KPMG raises spectre of used-car price drop


KPMG warned that used-vehicle prices could fall abruptly and raise negative equity issues once new-vehicle supply rebounds.

The used-car market has historically been closely correlated with the new car market, KPMG global head of automotive Gary Silbert told Automotive News on Monday. But used-vehicle prices are up 42.4 percent over January 2020 levels, while new-vehicle prices are have only risen 11.6 percent, KPMG said in a white paper released Tuesday.

“Whatever path the new-car market takes to a ‘new normal,’ used-car prices will eventually return to the traditional relationship with new-vehicle prices,” KPMG wrote in the white paper. “In other words, a 20 to 30 percent plunge in used-vehicle prices is in the cards.”

The consulting firm also observed that ALG estimates 2021 vehicles’ residual value in 2024 wouldn’t be significantly higher than usual.

KPMG estimated vehicle supply and demand would achieve equilibrium sometime between October 2022 and 2023, but used-vehicle prices would begin to fall before that point.

“In every scenario, we expect the market to anticipate the turnaround in the new-car supply situation ahead of time and begin repricing used cars before new-car lots are full and used-car demand returns to normal,” KPMG wrote.

Too sharp a decline could leave lenders and others “stuck with overvalued assets,” according to KPMG.

Citing Edmunds data, KPMG said 44 percent of trade-ins carried negative equity in April 2020, more the double the proportion seen a decade earlier. The average customer with negative equity was underwater by $5,571 last April.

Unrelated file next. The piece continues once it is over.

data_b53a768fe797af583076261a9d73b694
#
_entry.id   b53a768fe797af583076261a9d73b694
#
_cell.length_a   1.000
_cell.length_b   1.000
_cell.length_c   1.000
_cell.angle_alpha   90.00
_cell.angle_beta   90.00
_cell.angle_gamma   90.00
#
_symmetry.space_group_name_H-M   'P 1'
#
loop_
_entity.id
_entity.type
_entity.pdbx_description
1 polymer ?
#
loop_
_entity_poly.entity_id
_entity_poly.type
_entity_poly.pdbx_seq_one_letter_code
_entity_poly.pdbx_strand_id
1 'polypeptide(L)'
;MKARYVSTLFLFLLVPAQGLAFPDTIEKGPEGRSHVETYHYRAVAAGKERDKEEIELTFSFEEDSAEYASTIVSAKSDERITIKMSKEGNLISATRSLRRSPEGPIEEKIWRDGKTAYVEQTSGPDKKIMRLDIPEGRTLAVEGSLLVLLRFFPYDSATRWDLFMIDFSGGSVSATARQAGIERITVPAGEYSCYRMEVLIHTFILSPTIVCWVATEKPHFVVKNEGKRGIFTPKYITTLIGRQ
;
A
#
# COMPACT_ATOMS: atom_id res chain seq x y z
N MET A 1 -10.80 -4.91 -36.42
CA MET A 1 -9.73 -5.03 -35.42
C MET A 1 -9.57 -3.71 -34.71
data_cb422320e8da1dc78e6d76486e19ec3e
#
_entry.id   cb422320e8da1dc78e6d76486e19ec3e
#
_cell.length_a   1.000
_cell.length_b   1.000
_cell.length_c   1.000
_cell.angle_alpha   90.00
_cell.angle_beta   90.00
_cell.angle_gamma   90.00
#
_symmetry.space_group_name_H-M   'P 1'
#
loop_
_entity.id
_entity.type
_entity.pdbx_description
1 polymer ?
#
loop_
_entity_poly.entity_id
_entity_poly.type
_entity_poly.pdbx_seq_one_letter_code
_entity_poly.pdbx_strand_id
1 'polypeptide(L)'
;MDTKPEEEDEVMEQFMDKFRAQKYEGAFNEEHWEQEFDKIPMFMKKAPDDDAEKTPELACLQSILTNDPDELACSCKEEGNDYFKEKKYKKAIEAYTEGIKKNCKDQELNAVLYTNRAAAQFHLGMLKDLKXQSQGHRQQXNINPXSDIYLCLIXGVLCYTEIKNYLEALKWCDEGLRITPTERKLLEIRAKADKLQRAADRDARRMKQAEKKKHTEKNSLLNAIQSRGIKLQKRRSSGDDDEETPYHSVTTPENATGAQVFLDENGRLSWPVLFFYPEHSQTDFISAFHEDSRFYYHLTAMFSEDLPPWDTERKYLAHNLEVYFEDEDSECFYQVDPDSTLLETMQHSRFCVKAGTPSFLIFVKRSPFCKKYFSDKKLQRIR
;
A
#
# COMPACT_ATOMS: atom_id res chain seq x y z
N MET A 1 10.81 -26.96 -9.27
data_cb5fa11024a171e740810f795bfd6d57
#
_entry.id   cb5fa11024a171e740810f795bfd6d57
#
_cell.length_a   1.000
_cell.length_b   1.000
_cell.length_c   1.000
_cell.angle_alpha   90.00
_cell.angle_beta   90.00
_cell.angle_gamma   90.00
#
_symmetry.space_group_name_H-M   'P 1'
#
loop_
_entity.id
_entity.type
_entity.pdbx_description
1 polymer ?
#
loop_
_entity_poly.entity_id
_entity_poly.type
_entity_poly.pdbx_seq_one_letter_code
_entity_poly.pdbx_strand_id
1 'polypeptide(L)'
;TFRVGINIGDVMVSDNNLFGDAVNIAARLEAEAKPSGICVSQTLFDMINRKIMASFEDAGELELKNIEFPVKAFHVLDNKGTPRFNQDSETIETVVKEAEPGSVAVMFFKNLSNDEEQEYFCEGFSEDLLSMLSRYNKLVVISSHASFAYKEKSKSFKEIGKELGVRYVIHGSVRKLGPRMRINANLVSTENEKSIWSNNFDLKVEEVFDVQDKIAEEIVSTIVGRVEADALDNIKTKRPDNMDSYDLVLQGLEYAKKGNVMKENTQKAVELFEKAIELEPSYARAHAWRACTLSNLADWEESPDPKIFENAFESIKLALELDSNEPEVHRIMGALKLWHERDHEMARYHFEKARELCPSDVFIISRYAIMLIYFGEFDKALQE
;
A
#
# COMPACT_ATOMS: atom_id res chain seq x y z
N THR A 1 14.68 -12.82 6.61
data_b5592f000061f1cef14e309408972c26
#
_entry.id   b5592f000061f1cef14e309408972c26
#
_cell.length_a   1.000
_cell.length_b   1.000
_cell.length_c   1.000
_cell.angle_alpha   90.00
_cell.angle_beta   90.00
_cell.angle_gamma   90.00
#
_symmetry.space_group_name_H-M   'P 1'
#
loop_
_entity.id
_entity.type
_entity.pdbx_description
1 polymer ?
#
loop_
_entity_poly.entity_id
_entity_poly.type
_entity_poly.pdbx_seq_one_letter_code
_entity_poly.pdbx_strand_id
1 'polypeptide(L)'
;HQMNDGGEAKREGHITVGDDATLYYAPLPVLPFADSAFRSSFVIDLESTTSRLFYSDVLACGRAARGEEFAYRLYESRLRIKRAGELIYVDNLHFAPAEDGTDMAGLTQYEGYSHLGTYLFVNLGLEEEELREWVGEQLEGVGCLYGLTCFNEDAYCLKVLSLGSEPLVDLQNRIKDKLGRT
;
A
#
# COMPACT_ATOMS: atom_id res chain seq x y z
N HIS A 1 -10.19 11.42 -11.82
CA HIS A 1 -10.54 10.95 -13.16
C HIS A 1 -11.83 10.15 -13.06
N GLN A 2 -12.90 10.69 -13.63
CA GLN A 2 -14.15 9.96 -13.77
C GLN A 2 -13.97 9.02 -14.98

Though the average amount of negative equity had fallen more than $1,000 by April 2021, the proportion of trade-ins with negative equity held relatively constant, according to KPMG.

“Even with used-car values soaring, a large percentage of pre-COVID-19 vehicle loans remain underwater,” KPMG wrote.

Other industry experts anticipate vehicle prices will decline at a more manageable rate.

Earlier this month, Cox Automotive chief economist Jonathan Smoke told Automotive News dealers seem more comfortable that the elevated prices they’re paying to obtain used vehicles won’t come back to haunt them.

Cox expects the Manheim used-vehicle index to peak for a final time between January and April 2022, when customers spending tax refunds would cause a final price spike above the 2021 ceiling seen in November.

Normal depreciation would return after this point, taking used vehicles back down to December 2021 levels in December 2022, Smoke said.

However, December 2021 still represents an elevation over the norm, and Smoke said Cox expects that the wholesale market wouldn’t reach pre-pandemic volume until at least 2025. This would require 17 million new-vehicle sales in 2022, he said.

Silberg called KPMG’s used-vehicle price collapse one of three possible scenarios.

A second forecast offers the “humility” of entertaining that KPMG’s price-drop hypothesis was incorrect, Silberg said. In this future, the “inflationary fire” burns longer, he said. “This thing could drag out,” Silberg said.

Finally, there’s the potential that the Federal Reserve’s response to inflation hits too hard and produces an “ugly story” of stifled consumer demand, he said.

Automakers should develop contingency plans for all three of these potential futures, according to Silberg.

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